Sunday, April 19, 2009


                                                 Margaret Gosden

My artist friend in New York has just published this work. It is my favourite. I couldn't resist a poem, and she must forgive me if my 'take' on the work is faulty.

I had to look-up the meaning of the word 'Parabola' I'm afraid and I print details at the end of this blog, even though my poem doesn't reflect the title!

Margaret's work can be found at


Our finger-print covers the earth.
See the loops and whirls
Clearly on the descending finger.
The Con-descending finger!
For do we not consider ourselves
The greatest creation?
Yet the shape of the print is filmy,
Without substance,
Soon to be blown away.
 Through it's finger-like window
We can see what will remain.
The wine-dark sea.
The wave-shaped sand.
The grainy wood.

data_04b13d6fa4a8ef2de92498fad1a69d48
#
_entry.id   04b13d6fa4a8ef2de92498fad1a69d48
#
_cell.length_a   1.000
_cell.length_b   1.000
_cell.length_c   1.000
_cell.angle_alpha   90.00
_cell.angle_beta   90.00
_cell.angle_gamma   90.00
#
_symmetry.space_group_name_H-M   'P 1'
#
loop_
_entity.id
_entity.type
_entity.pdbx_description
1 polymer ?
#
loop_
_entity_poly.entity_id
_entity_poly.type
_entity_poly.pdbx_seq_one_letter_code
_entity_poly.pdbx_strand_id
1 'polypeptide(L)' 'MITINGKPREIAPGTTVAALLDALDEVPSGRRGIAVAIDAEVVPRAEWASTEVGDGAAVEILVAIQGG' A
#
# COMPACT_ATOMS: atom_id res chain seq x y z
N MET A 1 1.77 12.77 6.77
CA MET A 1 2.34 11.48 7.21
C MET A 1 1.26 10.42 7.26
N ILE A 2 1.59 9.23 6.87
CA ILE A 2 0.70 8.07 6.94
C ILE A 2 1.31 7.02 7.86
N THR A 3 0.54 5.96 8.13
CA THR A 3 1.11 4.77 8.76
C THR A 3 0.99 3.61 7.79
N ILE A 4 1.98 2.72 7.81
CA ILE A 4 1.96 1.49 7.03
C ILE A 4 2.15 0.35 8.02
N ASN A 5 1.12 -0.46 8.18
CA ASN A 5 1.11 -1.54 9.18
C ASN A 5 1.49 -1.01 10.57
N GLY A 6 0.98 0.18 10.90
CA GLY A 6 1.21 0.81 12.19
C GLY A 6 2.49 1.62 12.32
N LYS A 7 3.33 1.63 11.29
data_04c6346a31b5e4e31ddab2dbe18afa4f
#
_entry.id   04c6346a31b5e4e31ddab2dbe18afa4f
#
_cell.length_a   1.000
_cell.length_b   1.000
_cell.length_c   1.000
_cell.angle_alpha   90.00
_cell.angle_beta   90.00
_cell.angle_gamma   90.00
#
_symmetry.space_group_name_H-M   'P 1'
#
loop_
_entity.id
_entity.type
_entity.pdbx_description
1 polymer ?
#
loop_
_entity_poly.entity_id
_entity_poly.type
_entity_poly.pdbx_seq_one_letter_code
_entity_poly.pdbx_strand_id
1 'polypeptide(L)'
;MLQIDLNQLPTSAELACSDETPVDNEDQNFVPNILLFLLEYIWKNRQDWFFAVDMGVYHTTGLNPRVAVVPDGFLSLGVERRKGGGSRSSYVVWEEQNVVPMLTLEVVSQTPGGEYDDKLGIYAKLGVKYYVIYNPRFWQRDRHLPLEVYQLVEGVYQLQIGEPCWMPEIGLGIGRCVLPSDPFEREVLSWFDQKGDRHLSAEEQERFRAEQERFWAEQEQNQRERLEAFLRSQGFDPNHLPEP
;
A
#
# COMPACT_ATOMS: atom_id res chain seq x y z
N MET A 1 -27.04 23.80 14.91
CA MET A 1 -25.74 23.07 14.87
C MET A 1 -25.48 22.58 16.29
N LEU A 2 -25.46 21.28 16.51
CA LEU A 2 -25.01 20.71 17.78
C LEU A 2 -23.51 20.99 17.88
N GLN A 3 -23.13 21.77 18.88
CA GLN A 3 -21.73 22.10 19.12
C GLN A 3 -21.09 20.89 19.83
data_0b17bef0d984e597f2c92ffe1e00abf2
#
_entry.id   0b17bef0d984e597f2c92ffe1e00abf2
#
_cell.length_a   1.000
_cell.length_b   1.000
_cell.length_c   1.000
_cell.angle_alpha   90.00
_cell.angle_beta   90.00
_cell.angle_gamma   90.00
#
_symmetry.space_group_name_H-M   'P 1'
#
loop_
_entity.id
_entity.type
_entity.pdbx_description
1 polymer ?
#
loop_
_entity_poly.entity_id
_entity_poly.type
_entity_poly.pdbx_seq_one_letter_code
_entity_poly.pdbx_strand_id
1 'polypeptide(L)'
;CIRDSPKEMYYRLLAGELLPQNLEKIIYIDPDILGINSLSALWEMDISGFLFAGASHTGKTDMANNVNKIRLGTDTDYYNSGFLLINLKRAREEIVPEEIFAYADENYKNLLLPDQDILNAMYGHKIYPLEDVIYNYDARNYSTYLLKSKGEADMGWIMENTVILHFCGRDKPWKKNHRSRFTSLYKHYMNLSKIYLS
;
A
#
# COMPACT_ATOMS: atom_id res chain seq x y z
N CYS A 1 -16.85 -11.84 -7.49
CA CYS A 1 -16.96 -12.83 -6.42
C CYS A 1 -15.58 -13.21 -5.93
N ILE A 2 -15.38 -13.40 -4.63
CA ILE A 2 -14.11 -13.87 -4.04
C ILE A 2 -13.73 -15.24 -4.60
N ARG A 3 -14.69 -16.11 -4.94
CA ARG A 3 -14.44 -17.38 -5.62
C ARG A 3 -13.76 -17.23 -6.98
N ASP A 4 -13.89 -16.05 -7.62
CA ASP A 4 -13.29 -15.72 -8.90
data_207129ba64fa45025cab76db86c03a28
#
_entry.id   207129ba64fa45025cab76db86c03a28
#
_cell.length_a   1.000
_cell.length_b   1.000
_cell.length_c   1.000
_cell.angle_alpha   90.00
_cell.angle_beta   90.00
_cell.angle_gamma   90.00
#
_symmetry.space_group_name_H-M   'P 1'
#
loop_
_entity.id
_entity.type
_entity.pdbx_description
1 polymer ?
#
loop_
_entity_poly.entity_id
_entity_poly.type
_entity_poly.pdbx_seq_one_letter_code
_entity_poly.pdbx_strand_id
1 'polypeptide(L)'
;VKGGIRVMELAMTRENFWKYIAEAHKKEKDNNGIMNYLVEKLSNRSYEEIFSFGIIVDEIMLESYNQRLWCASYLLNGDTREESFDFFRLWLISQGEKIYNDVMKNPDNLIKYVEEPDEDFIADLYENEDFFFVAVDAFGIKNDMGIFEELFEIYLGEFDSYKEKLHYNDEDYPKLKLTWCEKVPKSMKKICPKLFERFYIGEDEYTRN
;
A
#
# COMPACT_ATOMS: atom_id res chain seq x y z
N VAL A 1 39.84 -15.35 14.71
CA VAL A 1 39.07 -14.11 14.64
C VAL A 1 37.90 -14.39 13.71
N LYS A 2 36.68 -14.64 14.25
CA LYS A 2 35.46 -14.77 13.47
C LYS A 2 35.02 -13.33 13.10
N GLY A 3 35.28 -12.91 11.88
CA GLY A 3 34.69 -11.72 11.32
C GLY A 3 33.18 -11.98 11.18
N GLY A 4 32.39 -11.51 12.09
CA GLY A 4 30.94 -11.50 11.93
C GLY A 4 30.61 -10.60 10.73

The streaming clouds.
The mysterious ether.
They will all remain
When the finger-print has gone.
A dark sun is setting.
A pale moon is weeping.
How long?

PARABOLA,  or 'birth of a curve',  so called because it is the plane section of an elliptic paraboloid.

Sylvia from Over the Hill published this later in the week. I was amazed at the similarity to Margaret's vision!


Sherri B. said...

Oh, this was beautiful...I loved it! Such imagery...

Margaret Gosden said...

What a beautiful comment in rime - I love it! And how did you manage to attach the most abstract diagram I have ever seen of the Parabola! Thank you, thank you!

Anonymous said...

Wonderful photo and words.


Nana said...

I love the illustration. Cute poem :) You've added a new word to my vocabulary.

Kat said...

Margaret's work does look like a finger-print in the sands of time.
So well captured as usual in rhyme..!!!